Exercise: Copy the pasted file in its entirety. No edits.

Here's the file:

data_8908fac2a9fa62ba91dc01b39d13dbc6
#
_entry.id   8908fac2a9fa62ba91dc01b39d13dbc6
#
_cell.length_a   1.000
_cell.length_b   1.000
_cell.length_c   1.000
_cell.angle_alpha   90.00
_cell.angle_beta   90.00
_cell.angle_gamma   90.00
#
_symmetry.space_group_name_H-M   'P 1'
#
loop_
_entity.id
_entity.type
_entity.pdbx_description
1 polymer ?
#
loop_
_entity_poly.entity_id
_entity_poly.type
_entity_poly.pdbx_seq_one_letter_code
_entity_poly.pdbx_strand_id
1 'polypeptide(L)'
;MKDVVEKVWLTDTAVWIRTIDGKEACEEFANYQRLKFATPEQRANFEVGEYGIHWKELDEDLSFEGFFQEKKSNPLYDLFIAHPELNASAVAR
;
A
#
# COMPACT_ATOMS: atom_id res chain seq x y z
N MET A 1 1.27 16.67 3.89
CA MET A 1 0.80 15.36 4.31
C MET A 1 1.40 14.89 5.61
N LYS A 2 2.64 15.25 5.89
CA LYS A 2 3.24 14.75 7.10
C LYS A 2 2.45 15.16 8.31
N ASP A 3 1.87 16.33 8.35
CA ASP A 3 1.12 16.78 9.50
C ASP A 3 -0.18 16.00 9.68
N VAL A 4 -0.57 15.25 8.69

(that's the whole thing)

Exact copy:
data_8908fac2a9fa62ba91dc01b39d13dbc6
#
_entry.id   8908fac2a9fa62ba91dc01b39d13dbc6
#
_cell.length_a   1.000
_cell.length_b   1.000
_cell.length_c   1.000
_cell.angle_alpha   90.00
_cell.angle_beta   90.00
_cell.angle_gamma   90.00
#
_symmetry.space_group_name_H-M   'P 1'
#
loop_
_entity.id
_entity.type
_entity.pdbx_description
1 polymer ?
#
loop_
_entity_poly.entity_id
_entity_poly.type
_entity_poly.pdbx_seq_one_letter_code
_entity_poly.pdbx_strand_id
1 'polypeptide(L)'
;MKDVVEKVWLTDTAVWIRTIDGKEACEEFANYQRLKFATPEQRANFEVGEYGIHWKELDEDLSFEGFFQEKKSNPLYDLFIAHPELNASAVAR
;
A
#
# COMPACT_ATOMS: atom_id res chain seq x y z
N MET A 1 1.27 16.67 3.89
CA MET A 1 0.80 15.36 4.31
C MET A 1 1.40 14.89 5.61
N LYS A 2 2.64 15.25 5.89
CA LYS A 2 3.24 14.75 7.10
C LYS A 2 2.45 15.16 8.31
N ASP A 3 1.87 16.33 8.35
CA ASP A 3 1.12 16.78 9.50
C ASP A 3 -0.18 16.00 9.68
N VAL A 4 -0.57 15.25 8.69